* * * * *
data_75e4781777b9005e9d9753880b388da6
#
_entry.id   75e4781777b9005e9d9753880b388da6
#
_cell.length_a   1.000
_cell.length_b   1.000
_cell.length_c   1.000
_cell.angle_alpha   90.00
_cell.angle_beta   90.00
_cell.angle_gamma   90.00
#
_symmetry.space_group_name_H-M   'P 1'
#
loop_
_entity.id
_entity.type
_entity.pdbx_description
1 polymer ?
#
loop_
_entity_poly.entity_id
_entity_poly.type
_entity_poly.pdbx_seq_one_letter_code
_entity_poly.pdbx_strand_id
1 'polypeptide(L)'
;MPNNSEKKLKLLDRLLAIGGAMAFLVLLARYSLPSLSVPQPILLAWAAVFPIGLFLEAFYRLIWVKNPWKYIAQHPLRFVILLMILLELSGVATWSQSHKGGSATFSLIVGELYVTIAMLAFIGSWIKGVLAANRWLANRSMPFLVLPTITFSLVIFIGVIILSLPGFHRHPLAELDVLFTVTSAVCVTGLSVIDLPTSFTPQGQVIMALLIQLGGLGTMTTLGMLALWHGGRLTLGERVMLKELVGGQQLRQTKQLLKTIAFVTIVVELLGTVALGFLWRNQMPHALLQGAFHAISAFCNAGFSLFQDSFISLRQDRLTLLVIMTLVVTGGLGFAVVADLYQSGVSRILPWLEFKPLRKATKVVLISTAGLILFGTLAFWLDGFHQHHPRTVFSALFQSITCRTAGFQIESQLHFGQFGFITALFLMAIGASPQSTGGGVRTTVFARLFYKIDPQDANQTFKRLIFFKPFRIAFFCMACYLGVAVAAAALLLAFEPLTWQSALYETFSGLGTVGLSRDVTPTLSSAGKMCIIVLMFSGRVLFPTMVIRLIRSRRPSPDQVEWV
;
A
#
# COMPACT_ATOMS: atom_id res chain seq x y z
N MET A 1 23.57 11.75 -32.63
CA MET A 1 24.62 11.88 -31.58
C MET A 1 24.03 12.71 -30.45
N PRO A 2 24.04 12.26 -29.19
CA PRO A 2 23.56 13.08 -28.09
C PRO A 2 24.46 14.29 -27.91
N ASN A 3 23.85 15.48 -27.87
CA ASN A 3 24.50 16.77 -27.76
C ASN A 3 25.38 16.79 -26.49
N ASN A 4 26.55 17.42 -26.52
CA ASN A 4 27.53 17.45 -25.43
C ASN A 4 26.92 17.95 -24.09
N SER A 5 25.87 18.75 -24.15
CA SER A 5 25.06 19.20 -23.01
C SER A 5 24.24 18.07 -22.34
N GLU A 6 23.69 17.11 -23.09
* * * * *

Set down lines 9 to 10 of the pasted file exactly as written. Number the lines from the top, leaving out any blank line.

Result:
_cell.angle_beta   90.00
_cell.angle_gamma   90.00